'Lack of action' concerns raised over Welsh language
Banning large housing projects could be a way of halting a fall in the number of Welsh speakers in north and west Wales, a campaign group says.
Welsh Language group Dyfodol also says relocating Wales' national bodies to those areas could aid the language.
It follows a critical Council of Europe report on minority languages in the UK, describing the fall as "worrying".
In the 2011 Census, Welsh speakers dropped below half for the first time in Ceredigion and Carmarthenshire.
The Council of Europe report also highlighted concerns about the delivery of health and care services through the medium of Welsh.
It said: "There have been worrying falls in numbers of Welsh speakers in the traditionally strong areas of north and west Wales, with two counties becoming less than 50% Welsh-speaking for the first time in their history.
"Despite positive developments, there remains considerable concern about the situation on the ground with regard to offering health and social care services in Welsh."
Heini Gruffudd, chair of Dyfodol i'r Iaith (Future of the Language), said: "The report highlights the results of the last Census.
"In a way it brings attention to the lack of action on a community and county level regarding the number of Welsh speakers.
"The message is that planning practices in Wales have militated against thriving Welsh communities.
"We haven't succeeded in having sustainable communities."
He said while the Welsh government has housing targets in every part of Wales, some areas should either be on a small scale or left alone.
"If the houses were needed, they would just be filled by incomers rather than local people," he added.
Mr Gruffudd also suggested relocating national bodies who support the Welsh language to Welsh-speaking parts of Wales so that people do not have to move away for work.
Welsh language broadcaster S4C is already considering moving its headquarters out of Cardiff to either Carmarthenshire or Gwynedd.
In the 2011 Census, figures showed the number of people who speak Welsh has fallen in the past 10 years with it being a minority language in two heartlands, Carmarthenshire and Ceredigion.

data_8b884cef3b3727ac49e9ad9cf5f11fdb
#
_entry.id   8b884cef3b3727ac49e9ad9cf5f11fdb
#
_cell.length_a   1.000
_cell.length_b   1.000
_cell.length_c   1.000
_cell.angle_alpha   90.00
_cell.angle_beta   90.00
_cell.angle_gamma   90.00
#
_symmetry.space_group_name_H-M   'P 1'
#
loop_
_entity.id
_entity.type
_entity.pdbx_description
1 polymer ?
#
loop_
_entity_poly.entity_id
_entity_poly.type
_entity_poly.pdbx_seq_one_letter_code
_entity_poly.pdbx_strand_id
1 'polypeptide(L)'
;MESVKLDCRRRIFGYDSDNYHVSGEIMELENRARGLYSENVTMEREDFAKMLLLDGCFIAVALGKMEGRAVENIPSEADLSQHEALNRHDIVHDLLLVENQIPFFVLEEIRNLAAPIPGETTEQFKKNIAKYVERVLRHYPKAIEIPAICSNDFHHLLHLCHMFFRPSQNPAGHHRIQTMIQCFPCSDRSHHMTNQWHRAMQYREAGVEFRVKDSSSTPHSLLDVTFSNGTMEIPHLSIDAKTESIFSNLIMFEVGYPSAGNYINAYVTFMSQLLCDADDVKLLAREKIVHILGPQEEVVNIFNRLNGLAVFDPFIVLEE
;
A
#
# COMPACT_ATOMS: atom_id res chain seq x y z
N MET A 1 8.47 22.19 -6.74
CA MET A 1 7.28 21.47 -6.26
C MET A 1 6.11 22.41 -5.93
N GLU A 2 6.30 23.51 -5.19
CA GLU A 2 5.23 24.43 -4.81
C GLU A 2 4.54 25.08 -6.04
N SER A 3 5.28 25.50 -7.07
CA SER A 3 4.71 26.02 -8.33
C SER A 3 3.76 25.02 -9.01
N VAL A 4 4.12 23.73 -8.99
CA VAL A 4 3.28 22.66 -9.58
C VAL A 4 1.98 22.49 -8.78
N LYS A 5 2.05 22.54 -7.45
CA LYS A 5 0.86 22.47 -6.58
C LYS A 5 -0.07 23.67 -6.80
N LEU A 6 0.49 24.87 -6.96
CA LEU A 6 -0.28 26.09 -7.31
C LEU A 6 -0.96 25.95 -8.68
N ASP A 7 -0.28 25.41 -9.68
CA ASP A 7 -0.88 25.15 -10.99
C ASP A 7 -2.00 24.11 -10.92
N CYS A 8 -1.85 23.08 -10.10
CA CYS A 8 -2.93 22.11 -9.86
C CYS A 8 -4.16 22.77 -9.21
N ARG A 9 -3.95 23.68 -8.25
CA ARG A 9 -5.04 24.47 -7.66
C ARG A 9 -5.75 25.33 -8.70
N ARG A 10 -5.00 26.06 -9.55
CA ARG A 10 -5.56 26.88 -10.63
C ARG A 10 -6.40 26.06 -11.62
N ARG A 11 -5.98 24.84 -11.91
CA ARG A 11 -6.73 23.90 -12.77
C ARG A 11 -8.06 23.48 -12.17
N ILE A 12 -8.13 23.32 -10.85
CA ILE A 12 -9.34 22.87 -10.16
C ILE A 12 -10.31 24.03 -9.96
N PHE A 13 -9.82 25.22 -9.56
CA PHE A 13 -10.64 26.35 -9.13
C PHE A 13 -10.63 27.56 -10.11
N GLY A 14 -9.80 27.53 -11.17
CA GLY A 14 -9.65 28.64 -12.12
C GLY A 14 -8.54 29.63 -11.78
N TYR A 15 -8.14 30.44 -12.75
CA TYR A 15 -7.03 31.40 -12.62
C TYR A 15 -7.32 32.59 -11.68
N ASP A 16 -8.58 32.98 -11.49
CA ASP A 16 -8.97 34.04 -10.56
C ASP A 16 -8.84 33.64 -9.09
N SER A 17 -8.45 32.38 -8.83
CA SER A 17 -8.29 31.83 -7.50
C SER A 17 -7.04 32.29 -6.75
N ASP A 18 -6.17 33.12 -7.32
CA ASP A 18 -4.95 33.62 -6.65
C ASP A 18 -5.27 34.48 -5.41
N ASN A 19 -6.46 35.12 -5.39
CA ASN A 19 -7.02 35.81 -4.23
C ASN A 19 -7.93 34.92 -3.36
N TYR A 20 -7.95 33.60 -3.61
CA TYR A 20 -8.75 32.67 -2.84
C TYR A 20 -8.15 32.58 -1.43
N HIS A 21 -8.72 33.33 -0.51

It has been thought that migration trends and education might lead to an increase in speakers in less traditional Welsh-speaking areas.
But the census suggests otherwise, with just two areas, Monmouthshire and Cardiff, seeing a percentage increase.
Only in Gwynedd and Anglesey do over half the population now speak Welsh.
It has been a topic of concern which Cymdeithas yr Iaith Gymraeg (Welsh Language Society) and the Union of Welsh Independents, among others, have raised concerns over.
But a spokesperson from the Welsh government said it had taken several steps to address the issue of the decline in the numbers speaking Welsh including its More than Words strategy and it was awaiting for a report which looked at ways if increasing the numbers in areas where it was declining.
"These are just some of the steps we are taking and while we are committed to leading the way on facilitating the use of the language, everybody in Wales must recognise the important role they play in promoting the language and ensuring it thrives across Wales," said the spokesperson.
Meanwhile, Wales is not the only place to fall foul of the the report by the Council of Europe - which is a human rights organisation with 47 member states.
The Northern Ireland Executive has also been strongly criticised over how it promotes the Irish language.
Stormont failed to provide the council with information on the use of both Irish and Ulster-Scots, because the NI parties could not agree a submission.
The council's report said more should be done to promote Irish, including in NI's courts and the assembly.